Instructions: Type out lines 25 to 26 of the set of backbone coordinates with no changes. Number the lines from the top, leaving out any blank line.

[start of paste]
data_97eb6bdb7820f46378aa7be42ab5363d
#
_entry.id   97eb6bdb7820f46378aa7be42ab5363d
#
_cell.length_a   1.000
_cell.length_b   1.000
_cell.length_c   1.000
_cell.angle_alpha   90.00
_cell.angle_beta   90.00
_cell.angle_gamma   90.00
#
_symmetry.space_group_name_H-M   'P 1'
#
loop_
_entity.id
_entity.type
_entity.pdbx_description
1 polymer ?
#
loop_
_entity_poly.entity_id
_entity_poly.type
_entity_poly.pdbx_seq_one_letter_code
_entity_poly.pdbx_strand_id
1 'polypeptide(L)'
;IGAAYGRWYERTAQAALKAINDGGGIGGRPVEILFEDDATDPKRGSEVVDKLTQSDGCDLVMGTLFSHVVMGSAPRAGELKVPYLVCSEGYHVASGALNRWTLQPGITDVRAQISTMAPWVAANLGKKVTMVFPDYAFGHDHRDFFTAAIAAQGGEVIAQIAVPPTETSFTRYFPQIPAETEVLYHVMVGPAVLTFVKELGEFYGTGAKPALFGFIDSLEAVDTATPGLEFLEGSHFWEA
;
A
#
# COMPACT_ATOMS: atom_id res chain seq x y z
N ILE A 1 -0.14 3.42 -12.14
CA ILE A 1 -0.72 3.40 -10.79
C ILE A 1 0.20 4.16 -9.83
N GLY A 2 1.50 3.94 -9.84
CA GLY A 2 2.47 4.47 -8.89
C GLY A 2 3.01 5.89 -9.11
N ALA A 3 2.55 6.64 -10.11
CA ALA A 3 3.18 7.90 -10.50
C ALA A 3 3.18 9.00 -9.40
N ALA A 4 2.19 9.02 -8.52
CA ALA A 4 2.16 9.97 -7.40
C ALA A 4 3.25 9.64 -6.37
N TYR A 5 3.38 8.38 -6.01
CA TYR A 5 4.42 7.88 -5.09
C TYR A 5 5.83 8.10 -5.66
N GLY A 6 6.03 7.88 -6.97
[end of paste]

1 'polypeptide(L)'
;IGAAYGRWYERTAQAALKAINDGGGIGGRPVEILFEDDATDPKRGSEVVDKLTQSDGCDLVMGTLFSHVVMGSAPRAGELKVPYLVCSEGYHVASGALNRWTLQPGITDVRAQISTMAPWVAANLGKKVTMVFPDYAFGHDHRDFFTAAIAAQGGEVIAQIAVPPTETSFTRYFPQIPAETEVLYHVMVGPAVLTFVKELGEFYGTGAKPALFGFIDSLEAVDTATPGLEFLEGSHFWEA